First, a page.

Ministers advised to make homes energy efficient
By |Published On: 28th February 2016|

Home » Uncategorised » Ministers advised to make homes energy efficient

Ministers advised to make homes energy efficient

By |Published On: 28th February 2016|

This article is an external press release originally published on the Landlord News website, which has now been migrated to the Just Landlords blog.

Ministers have been advised that bringing the older properties of the UK up to a more energy efficient standard should be a priority.

At present, the Government is consulting on mega-money deals for road and rail infrastructure, flood defences and energy sources.

Opposition parties and institutions have noted that energy efficiency should be taking the same priority.


They argue that unless homes are sufficiently insulated, Britain will miss targets to end fuel poverty and slash carbon emissions

Think-tank Policy Exchange proposed the plan to make home energy efficiency a key part of the Government’s infrastructure. BBC News said it had found lots of support for this proposal, from parties including Labour, the Liberal Democrats, SNP and Plaid Cymru..

In the current moment, the Government has declined to comment, but its advisory body, the National Infrastructure Commission, said that it would consider whether to take the idea further.


Policy Exchange said that improving home energy efficiency:

  • creates jobs
  • combats fuel poverty
  • cuts air pollution
  • reduces carbon emissions
  • minimises fuel imports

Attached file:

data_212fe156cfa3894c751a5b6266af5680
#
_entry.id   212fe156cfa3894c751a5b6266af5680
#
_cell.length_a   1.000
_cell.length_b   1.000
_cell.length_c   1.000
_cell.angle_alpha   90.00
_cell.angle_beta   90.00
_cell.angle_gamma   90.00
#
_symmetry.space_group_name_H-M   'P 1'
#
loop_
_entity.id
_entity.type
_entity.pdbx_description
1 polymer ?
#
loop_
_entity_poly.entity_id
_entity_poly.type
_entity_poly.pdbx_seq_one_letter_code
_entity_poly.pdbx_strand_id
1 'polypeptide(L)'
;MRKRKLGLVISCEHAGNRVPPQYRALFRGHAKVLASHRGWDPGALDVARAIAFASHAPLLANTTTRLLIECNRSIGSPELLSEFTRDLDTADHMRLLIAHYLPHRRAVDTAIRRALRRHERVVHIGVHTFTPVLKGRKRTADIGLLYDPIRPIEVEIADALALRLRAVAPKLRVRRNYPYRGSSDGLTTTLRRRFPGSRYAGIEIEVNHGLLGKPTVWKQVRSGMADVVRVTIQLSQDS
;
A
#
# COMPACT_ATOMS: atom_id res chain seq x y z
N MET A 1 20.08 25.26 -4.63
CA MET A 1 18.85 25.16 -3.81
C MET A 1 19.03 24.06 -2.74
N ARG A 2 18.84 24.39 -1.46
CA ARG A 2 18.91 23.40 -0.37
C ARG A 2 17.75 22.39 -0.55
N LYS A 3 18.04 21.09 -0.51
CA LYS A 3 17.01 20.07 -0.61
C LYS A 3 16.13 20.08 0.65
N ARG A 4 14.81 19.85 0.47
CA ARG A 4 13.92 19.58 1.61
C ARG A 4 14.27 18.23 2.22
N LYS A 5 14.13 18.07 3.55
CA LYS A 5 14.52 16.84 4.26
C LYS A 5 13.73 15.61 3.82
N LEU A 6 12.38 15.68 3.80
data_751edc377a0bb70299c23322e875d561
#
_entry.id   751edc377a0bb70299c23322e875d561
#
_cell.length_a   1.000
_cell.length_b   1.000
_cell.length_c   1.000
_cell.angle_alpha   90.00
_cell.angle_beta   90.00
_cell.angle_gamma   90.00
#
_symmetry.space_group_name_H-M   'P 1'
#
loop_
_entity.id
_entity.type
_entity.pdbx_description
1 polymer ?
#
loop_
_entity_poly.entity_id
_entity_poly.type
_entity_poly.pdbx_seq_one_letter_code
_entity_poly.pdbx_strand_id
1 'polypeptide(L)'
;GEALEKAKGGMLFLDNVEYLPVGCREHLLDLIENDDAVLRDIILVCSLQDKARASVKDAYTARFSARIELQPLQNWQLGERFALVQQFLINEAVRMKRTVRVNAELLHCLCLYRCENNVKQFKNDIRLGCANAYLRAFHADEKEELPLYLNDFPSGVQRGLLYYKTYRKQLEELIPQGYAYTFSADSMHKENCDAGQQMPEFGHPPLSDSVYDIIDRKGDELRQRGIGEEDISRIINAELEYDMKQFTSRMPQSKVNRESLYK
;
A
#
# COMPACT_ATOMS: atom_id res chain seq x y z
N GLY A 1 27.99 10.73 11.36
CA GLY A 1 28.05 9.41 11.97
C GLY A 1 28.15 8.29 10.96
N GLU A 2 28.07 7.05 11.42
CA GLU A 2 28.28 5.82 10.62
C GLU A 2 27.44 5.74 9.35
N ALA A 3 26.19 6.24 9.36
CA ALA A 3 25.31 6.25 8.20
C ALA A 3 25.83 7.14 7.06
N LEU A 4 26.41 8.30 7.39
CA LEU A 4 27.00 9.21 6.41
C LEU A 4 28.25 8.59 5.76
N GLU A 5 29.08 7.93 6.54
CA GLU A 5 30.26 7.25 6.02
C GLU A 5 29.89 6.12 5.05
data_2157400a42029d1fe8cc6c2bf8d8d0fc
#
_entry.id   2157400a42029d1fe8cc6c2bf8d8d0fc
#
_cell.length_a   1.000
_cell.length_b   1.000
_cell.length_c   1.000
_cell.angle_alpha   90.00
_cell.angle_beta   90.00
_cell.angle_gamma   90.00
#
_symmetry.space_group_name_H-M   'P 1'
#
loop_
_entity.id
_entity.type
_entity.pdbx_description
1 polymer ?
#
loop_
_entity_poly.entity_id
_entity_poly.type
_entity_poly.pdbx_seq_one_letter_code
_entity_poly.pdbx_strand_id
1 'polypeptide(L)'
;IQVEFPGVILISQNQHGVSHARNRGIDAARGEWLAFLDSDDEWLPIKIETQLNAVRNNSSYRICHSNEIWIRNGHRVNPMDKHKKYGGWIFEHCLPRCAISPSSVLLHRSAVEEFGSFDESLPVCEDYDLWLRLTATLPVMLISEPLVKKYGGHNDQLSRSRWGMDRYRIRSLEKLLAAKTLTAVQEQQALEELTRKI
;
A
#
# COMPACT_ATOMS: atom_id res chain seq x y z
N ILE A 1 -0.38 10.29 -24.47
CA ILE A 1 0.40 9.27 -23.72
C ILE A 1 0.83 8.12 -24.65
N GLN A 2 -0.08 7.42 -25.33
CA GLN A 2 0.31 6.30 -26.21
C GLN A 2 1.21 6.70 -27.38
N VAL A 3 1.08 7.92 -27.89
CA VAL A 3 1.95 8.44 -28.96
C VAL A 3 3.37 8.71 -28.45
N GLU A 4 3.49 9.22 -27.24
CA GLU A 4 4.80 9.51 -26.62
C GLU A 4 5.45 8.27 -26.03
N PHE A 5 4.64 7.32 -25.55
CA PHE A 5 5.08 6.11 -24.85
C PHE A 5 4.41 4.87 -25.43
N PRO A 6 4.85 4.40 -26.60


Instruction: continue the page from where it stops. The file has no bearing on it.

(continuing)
• saves the need for new power stations

Richard Howard, of Policy Exchange, said, ‘it’s pretty much a no-brainer. Bringing people’s homes up to standard is incredibly good value for money. We don’t typically think of housing as infrastructure like we think of roads and railways-but we’ve got to change the way we approach this: housing is critical infrastructure.’[1]

Ministers advised to combat cold houses

Ministers advised to combat cold houses

Wrong assumptions

Professor Jim Watson, director of the UK Energy Research Centre, noted, ‘for too long, there has been an assumption that infrastructure includes energy supply and energy networks, whereas the type and quantity of energy we use (and might need in future) is heavily dependent on infrastructures that use energy such as buildings, vehicles and appliances.’[1]

Christopher Frei, General Secretary of the World Energy Council, also said, ‘this is such a no-brainer. It responds to energy efficiency, addressing fuel poverty, replacing new capacity requirement-and the financing is so much easier to do because the pay-back period is so short. But it needs the policies.’[1]



About the Author: Em Morley (she/they)

Em is the Content Marketing Manager for Just Landlords, with over five years of experience writing for insurance and property websites. Together with the knowledge and expertise of the Just Landlords underwriting team, Em aims to provide those in the property industry with helpful resources. When she’s not at her computer researching and writing property and insurance guides, you’ll find her exploring the British countryside, searching for geocaches.

Share this article:

Related Posts


Looking for suitable
insurance for your
Check out our four
covers for landlords